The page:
Q: How long will it take to get my results back?
A: Samples are handled on a first come first serve basis. It is recommended that you contact the MGC in the early stages of planning an experiment so that we can anticipate the samples arriving to us for processing.

Q: Are you able to assist with data analysis?
A: Yes, please contact us for more information at genomics.core@utmb.edu

 

Q: Are you able to assist with the Experimental design of My project?
A: All investigators who wish to pursue a project through the core facility are strongly encouraged to meet with the Genomics Core Staff to ensure proper experimental design and a clear understanding of sample requirements for processing through the facility.

To schedule an appointment or to discuss experimental design, send an email.

Allele  One of a number of different forms of a gene. Each person inherits two alleles for each gene, one allele from each parent. These alleles may be the same or may be different from one another.

Recessive  A gene that is phenotypically manifest in the homozygous state but is masked in the heterozygote by the presence of a dominant allele.

Dominant  Refers to a characteristic that is apparent even when the relevant gene is present in only one copy. A dominant disorder can be inherited from only one parent.

Penetrance  The probability of expressing a phenotype given a genotype. Penetrance is described as either"complete"or"incomplete."For example, individuals who carry the gene for tuberous sclerosis have an 80% chance of expressing the disorder. Penetrance may also be dependent on a susceptible individual's current age. For example, 20% of all gene carriers for myotonic dystrophy express the gene to some degree by age 15 while 80% of all gene carriers express it by age 60. ...

Epigenetic  A factor that changes the phenotype without changing the genotype.

SNP  Single necleotide polymorphism, or a single nucleotide position in the genomic sequence for which two or more alternative alleles are present at appreciable frequency (traditionally, at least 1%) in the human population.

Copy #  The average number of molecules of a plasmid or gene per genome contained in a cell.  (Loss or Gain)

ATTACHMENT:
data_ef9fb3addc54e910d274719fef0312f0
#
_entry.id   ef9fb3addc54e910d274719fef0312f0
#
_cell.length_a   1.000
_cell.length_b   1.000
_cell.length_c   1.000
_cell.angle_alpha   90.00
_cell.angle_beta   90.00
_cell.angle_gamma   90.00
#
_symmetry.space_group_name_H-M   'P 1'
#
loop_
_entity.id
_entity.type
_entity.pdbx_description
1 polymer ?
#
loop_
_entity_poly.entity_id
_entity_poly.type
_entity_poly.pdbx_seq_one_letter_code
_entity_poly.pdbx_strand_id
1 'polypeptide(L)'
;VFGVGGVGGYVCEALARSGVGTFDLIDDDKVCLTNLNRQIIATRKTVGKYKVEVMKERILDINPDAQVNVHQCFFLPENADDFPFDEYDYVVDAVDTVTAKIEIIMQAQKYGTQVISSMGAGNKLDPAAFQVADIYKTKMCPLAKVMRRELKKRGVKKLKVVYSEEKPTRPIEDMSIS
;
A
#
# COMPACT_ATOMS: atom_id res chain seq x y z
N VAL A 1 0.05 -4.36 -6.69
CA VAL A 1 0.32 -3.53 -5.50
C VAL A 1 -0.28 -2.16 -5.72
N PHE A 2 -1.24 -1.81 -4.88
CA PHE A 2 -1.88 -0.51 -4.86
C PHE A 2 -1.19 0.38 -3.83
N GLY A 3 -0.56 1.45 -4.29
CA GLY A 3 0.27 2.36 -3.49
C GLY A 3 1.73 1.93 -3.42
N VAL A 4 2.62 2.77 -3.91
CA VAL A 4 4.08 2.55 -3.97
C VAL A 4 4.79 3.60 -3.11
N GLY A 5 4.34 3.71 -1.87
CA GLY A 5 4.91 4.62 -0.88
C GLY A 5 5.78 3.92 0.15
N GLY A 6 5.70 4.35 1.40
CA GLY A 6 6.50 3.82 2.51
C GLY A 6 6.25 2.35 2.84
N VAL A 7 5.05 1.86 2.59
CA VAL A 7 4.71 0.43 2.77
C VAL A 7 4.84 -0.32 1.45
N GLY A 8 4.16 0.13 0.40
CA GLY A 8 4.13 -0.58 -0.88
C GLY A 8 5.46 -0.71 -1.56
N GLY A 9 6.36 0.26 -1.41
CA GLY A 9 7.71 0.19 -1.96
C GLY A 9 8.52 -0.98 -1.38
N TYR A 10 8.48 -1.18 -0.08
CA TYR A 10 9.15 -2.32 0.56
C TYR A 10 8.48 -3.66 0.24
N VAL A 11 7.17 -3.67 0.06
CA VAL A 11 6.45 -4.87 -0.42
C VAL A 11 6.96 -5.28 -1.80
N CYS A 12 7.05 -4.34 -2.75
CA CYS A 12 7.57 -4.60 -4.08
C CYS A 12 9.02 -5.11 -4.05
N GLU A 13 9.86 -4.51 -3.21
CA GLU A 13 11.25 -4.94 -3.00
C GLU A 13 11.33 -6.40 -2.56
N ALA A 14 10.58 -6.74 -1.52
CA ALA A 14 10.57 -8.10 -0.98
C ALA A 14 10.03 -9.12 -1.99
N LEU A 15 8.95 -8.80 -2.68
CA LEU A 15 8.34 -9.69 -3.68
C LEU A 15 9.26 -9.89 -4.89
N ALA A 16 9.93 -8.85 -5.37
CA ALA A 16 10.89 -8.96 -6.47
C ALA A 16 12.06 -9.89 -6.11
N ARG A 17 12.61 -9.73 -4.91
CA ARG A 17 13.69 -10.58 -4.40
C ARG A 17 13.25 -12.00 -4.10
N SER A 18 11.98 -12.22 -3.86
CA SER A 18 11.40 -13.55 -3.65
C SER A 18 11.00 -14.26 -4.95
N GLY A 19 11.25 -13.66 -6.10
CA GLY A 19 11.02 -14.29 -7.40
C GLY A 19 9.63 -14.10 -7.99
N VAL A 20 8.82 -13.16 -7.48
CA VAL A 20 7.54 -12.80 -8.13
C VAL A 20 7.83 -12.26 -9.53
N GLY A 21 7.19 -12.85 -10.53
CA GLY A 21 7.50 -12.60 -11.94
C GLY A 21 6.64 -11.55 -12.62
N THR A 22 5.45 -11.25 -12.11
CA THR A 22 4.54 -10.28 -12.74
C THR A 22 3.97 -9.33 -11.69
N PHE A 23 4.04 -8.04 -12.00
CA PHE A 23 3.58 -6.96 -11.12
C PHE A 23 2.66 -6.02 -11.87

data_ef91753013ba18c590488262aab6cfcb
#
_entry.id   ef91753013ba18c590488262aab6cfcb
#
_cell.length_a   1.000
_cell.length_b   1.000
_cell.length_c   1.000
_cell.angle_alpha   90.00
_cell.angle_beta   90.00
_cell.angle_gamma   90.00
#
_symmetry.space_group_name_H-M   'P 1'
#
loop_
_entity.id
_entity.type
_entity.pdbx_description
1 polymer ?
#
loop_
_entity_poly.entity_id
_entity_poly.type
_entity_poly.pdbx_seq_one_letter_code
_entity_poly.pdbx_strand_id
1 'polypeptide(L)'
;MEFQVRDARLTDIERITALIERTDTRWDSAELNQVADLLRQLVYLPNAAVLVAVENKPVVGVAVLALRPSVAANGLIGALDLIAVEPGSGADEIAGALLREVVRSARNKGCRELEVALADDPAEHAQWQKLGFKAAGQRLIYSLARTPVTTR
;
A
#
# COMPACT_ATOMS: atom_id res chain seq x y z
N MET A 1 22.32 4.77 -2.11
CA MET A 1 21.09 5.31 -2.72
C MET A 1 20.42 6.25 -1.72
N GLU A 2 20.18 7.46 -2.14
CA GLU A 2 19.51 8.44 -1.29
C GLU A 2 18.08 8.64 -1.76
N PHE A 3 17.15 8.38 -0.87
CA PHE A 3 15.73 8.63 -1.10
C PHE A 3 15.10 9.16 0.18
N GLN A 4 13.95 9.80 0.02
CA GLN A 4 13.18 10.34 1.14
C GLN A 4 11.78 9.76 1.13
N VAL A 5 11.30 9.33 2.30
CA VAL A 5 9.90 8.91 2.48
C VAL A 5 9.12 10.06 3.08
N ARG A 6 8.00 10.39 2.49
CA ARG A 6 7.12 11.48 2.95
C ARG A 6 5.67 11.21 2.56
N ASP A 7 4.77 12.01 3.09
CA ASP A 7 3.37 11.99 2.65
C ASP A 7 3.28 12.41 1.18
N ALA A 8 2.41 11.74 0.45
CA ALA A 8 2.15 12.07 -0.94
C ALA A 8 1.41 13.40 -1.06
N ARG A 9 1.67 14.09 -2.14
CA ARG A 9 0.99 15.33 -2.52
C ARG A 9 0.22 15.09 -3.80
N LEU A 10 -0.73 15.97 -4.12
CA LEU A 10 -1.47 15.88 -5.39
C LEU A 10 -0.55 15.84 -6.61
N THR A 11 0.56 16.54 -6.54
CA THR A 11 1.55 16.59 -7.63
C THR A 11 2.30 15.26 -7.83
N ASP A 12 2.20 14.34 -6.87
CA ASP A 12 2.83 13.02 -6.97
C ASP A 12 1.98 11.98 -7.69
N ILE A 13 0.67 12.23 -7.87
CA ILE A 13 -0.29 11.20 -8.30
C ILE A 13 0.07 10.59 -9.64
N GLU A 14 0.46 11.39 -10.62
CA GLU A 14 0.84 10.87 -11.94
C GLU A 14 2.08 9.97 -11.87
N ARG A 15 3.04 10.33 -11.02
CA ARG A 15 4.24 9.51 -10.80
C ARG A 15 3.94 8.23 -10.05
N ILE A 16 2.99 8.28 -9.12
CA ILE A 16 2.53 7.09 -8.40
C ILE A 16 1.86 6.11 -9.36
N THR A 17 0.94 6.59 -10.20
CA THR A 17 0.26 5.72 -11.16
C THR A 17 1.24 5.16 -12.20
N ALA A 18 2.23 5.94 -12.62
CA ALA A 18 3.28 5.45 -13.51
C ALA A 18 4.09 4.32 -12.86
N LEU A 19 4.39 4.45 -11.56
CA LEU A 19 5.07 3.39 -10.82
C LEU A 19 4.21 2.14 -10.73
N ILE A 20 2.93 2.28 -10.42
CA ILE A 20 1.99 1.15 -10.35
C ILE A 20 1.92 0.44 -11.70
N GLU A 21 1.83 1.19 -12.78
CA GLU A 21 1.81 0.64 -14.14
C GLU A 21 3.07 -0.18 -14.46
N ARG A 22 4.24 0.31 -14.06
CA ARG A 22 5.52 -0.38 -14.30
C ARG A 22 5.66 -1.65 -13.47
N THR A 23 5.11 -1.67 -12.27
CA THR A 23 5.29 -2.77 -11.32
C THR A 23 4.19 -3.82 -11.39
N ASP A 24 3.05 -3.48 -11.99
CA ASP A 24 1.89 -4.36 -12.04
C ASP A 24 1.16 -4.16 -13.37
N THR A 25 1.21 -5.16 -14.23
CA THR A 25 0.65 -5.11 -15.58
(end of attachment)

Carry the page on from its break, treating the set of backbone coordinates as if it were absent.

Rearrangement  A change in the usual order and arrangement of genetic material either within the chromosome complement or within a gene locus.

Translocation  A rearrangement occurring when a piece of one chromosome is broken off and joined to another chromosome. An individual with a balanced translocation has the normal amount of chromosomal material. A person with an unbalanced translocation will have a loss or gain of chromosomal material.

Loss of Heterozygosity (LOH)  A situation where one chromosome has a normal allele of a gene and one chromosome has a mutant or deleted allele.

Ploidy  The number of (complete) sets of chromosomes in a cell or an organism. For example, haploid means one set and diploid means two sets.

Uniparental disomy  When both members of a chromosome pair are contributed by one parent rather than one from each parent. Uniparental disomy may be maternal or paternal.

Tumor suppressor genes  The role of tumor suppressor genes is to maintain the integrity of the DNA in cells. The activation of a tumor suppressor gene at certain "check points" puts on the "brakes" and allows the cell to check for any damage in its DNA. Usually repairs are made before the cell is allowed to go on and divide. Without these brakes, cells with damaged DNA would copy the damage and pass damage on to daughter cells. The damage becomes a permanent mutation in future generations of new cells.  Tumor suppressor genes are recessive.

To schedule an appointment or to discuss experimental design, send an email, or call (409) 772-6349.

  Shipping Address

  Molecular Genetics Facility
  6.158 Medical Research Building
  11th & Mechanic
  Galveston, TX 77555-1079

Sample Drop-Off

  M-F, 8am - 5pm
  6.160 Medical Research Bldg

Contact

  (409) 747-0387
  Genomics.core@utmb.edu